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Opinions of Tuesday, 21 August 2018

Columnist: Isaac Kyei Andoh

Tax my church but not because of the charlatans

Indeed, there are thousands of Churches in this country, it is also true that the news about the church in recent times have been largely negative.

Truth though is, the true Churches of God have conducted themselves well and keep contributing to the development of this nation in diverse ways. These Churches don't sell anointing oil at over the top price (more than standard market price) to exploit desperate people who need instant miracles to problems thinking and strategizing have failed to solve. The leaders of these Churches don't take consultation fees, they don't flaunt their Rose Royces and don't give lotto numbers. Most of these Churches have schools and hospitals that observe all the statutory obligations on the land.

Thankfully, they are the biggest Churches in the country. We also have some small one man churches that are doing the pure work of God in silence and then we also have the other group, the noise makers who sadly have become the yardstick for measuring Christianity in this country. Truth though is, these people are in the minority.

The population of Church of Pentecost alone is more than almost of all of these churches put together. Add Presby, ICGC, Roman, Apostolic, Anglican, SDA, EP Church, Assemblies of God, Baptist and countless others, including the compliant one-man Churches and you can be sure that Christianity remains very relevant in 21st Ghana and that problems of the church is overrated and based on a small sample size.



In the wisdom of the framers of our laws, the Church is supposed to meet the social needs of the people hence the NGO status it is accorded.

Such institutions don't pay TAXES because they are not for profit making. In spite of this, the Church should welcome direct taxation from offertory.

My Church, Pentecost, in spite of the many responsibilities should be glad to go the extra mile of paying taxes to fast-track the development of the nation if called upon. As a member of the Church, I don't have a problem if a fraction of what I give to support the work of God is given to the nation to develop. That is also the work of God if you ask me.

The Bible says that when the nation we live in prospers, children of God would also prosper. God was simply telling us to contribute to nation because it is in our collective interest to do so. Assemblies of God members won't be rich when Ghana is broke.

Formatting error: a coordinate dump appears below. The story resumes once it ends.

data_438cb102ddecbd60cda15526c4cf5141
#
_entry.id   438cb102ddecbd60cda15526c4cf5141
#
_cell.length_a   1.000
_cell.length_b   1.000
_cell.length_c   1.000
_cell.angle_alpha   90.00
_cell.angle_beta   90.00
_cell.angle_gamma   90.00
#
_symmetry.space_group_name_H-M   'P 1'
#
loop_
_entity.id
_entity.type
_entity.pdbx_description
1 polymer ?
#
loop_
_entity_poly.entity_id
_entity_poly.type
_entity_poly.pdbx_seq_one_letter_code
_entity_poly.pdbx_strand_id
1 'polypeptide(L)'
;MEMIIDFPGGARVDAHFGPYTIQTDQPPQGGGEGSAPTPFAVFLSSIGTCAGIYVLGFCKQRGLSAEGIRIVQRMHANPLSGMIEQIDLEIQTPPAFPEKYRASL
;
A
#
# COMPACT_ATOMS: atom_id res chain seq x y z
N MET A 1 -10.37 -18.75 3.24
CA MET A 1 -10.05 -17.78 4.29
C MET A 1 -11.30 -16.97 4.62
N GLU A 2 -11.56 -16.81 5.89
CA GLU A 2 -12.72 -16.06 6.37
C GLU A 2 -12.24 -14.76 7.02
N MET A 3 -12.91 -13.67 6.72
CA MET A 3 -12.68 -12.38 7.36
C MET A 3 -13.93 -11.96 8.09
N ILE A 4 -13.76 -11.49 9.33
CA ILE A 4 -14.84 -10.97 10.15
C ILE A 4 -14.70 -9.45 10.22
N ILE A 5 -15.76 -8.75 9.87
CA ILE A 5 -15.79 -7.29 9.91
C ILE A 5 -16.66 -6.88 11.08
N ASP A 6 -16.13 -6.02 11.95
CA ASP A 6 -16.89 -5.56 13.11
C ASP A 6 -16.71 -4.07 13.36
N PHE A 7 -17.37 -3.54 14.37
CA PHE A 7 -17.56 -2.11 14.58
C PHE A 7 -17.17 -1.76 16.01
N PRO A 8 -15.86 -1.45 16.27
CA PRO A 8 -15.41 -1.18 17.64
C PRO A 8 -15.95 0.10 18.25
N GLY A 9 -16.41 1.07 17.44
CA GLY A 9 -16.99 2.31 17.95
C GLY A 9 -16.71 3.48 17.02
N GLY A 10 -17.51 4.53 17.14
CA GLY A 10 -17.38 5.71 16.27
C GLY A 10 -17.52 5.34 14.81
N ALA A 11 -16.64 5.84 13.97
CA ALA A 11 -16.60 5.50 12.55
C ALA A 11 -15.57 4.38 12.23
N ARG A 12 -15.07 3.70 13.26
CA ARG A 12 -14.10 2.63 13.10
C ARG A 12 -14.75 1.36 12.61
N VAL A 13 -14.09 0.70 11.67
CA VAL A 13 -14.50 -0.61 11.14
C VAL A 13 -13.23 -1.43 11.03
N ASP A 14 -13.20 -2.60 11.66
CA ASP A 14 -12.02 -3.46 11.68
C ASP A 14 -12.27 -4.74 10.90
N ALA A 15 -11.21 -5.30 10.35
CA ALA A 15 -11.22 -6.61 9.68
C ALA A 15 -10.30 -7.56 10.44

However, Churches should not be taxed because others are taking undue advantage of gullible people and making money out of them.



A Church that does Business within its structure of worship ceases to be a church because it has gone beyond the remit if it's operation as mandated by law.

Taxing Churches because others take consultation fees or their pastors flaunt flashy cars is akin to endorsing and legitimising the exploitation. If we have to make laws to prevent pastors from selling anointing oil beyond the original market price or pastors from taking any form of money outside voluntary contribution, we have to because it ceases to be a church when a price is put on the worship and the last time I checked, there's no law for such entities.

But the compliant Churches should be glad to pay taxes, God is not against the church doing more to support nation building.

There's a lot of money in the Church by way of offertory alone and a percentage of that would go a long way to support the nation.

I will be very disappointed should my Pastor or Chairman objects to this.

That said, the government has to come out with a proper plan to make the payment of any tax of this nature appealing. Personally. I don't think it is a good idea to put such taxes into the general pool of the consolidated fund.

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We can look at disability as an area. If we are taxing the Churches for instance, we can look at providing total care for persons with disability nationwide so that there's no one on the street begging due to physical deformity. Three square meal, education, healthcare, accommodation and training.

Look, taxing the Church can solve this problem and it'd perfectly fall in line with the humanitarian duty of the Church as enshrined in the Bible and the constitution. What even happens to the poor man's portion of the tithe paid in 21st century Christianity? Let's give that to the government.

The Church's impact would be felt even the more if this is done. God won't curse any nation that recognises the church as an important partner in development: this is how we Christians should see it.

That said, fraudsters shouldn't be allowed to dupe gullible people just because they come with the Bible. Serious nations regulate religion, freedom of worship without rules is dangerous, very dangerous and regressive as far as national development is concerned.

When it comes to religion, many people forget to think, therefore, the state has a duty to protect these vulnerable people.

The way forward is not to take a fraction of what is stolen but what is earned through the desire of worshipers to give.

We cannot use taxes to make wrong right. If so, then armed robbers are willing to pay taxes too because in truth, some of the so called men of God are worse than armed robbers.

Compliant Churches who are thankfully in the majority deserve to be taxed and they should feel honoured to do so, the charlatans have to be pushed out of business.